HEIDI ZEMACH for SCN –
Judith Tritz, of eastern Washington, writing under the pseudonym of Polly Bigelow, her favorite aunt , has penned a book of fiction set in post WWII Seward: When Raven Dances; WW II Invades Young Lives in Seward Alaska. Tritz became intrigued with that particular part of Seward history over many years of visiting her son Mike, who lives here.
At a presentation and book signing at Seward Community Library Museum Tuesday night, with more than 20 residents in attendance, Tritz was apologetic for being the one to write a book about this aspect of Seward history. But, being an army brat, she was a good choice. Not only is she intimately aware of the impacts that wartime life has on military communities and families, but after waiting for years for a local resident to do it, she spent six years researching the details of this book, and writing it, and can vouch for its accuracy. Although, she admitted, she’s sure that those who really try may be able to find some mistakes.
“I want you to know that my heart has been in the right place, and that I really tried,” Tritz said. She also thanked the audience for being so welcoming to her and her husband, Jim.
When Raven Dances takes place through the eyes of a five-year old girl named Marisol from New Mexico, who arrives in Seward in 1946 along with her mother, after her father was killed in the war. She befriends a number of local children including a native Alaskan boy and a Jewish girl, and through their eyes, and from other residents learn what life was like during wartime Seward. The youngsters have some pretty scary adventures together as Tritz details the dark and dusty hardships, and also the pleasures of growing up in this small Alaska town. Marisol also experiences some of the folklore of Native Americans and some of the early immigrants to Seward.
The Qutekcak Native Tribe helped her name the Native Alaskan character, and greatly helped support her in writing this book, Tritz said. To help her paint a picture of the time portrayed in the book, she brought along a poster board of enlarged black and white photographs that included a view of post-war Seward from what could have been a bomber plane; two photos of well-dressed, happy children from the Jesse Lee Home; and a photo of a makeshift army camp at Fort Raymond with 2,500 canvas tents.
A week before Pearl Harbor there was a terrible fire, Tritz said. A third of the town was gone, and Seward residents were convinced that they were about to be bombed. Those who didn’t leave town in fear started digging holes to hide in, and some of these holes and bomb shelters still exist. Folks had to endure blackout conditions at night; curtains covering the windows to keep out any light, and car headlamps covered with blue. It was a very scary ordeal, especially for the children, she said.
Some 2,500 canvas tents sprung up at Fort Raymond, and the military camp and streets of Seward filled with soldiers, sailors and military police, which probably scared the children witless. Everything was very mysterious. There was a chain drawn across Resurrection Bay, and there were two or three sightings of Japanese submarines offshore. Folks saw strange lights in various places, and one evening they sighted something suspicious coming from near the top of Mount Marathon. By the time scouts got up there, they could find only three or four footprints, leaving the impression that someone had rappelled up and down the cliffs, surveying the area from there, or had set up some sky equipment up there. There wasn’t a doubt that you had Japanese visitors, Tritz ominously informed her audience.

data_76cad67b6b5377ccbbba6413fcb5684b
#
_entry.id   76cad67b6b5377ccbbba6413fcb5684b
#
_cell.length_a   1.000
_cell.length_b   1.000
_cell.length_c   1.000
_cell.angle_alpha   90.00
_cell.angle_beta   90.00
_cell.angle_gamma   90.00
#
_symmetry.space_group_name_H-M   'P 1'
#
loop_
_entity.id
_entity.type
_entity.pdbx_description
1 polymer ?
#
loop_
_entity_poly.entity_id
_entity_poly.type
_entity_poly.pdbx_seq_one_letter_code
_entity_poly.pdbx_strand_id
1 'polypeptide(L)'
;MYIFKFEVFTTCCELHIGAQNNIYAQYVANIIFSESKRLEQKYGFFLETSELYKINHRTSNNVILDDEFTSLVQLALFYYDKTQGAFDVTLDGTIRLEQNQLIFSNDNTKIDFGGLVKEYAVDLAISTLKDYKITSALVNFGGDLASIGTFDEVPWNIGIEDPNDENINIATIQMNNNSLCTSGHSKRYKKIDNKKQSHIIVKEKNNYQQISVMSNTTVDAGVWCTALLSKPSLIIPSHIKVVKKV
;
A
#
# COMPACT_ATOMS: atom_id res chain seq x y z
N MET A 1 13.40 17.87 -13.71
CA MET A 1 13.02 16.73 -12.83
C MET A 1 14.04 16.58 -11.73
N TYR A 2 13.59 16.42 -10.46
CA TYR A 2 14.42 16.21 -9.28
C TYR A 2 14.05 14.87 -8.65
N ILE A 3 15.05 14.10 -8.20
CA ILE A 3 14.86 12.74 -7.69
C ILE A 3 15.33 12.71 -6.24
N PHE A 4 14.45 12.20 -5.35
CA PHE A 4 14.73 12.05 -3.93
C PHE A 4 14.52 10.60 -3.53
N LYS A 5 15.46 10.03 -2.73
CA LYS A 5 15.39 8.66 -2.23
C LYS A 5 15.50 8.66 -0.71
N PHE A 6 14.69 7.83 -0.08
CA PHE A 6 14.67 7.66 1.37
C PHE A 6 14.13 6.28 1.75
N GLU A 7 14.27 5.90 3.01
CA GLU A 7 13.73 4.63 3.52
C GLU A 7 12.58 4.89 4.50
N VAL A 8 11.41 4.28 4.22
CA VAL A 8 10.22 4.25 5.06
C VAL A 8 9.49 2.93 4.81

Although the U.S. was supposedly neutral during the first two years of the war following the bombing of Pearl Harbor, it was in fact very involved behind the scenes, Tritz said. They looked to Russia as their best hope although Russia was broke, and tired, and hadn’t much will to fight on. Washington looked to the need to protect its shores in Alaska from Japanese invaders. The U.S. started building guns, planes, and tanks, and bringing them in pieces up along the Pacific Coast on unpaved unlit roads to Fairbanks and Anchorage to be pieced together and flown to Russia. They also built and manned gun emplacements and lookout sites that can still be viewed along portions of the coastline in Kenai Fjords National Park.
Tritz warned her readers, especially the younger ones, that they might not appreciate the myths or magic in her book, as some of it is far fetched. But the author has been fascinated by myths, legends and folklore ever since the ninth grade, and more recently by pre-Columbian architecture and mythology from South and Central America and from New Mexico from the time she spent there, exploring. Tritz interspersed When Raven Dances with folklore and mythology from those cultures. She also posited the theory that the Navajo Tribes share a common language and ancestry with Alaska’s Athabascans, and that the Coyote and the Raven share similar places in the beliefs of the two peoples.
Years ago, while travelling in British Columbia, a raven squawked at her repeatedly, and in Tritz’s mind firmed up her decision to write this book. Her husband thought that the idea was crazy, but he went along with his wife, and helped out however he could.
Judging from the number of people who lined up following the presentation to purchase a signed copy from Tritz, they were apparently intrigued enough to give the book a chance.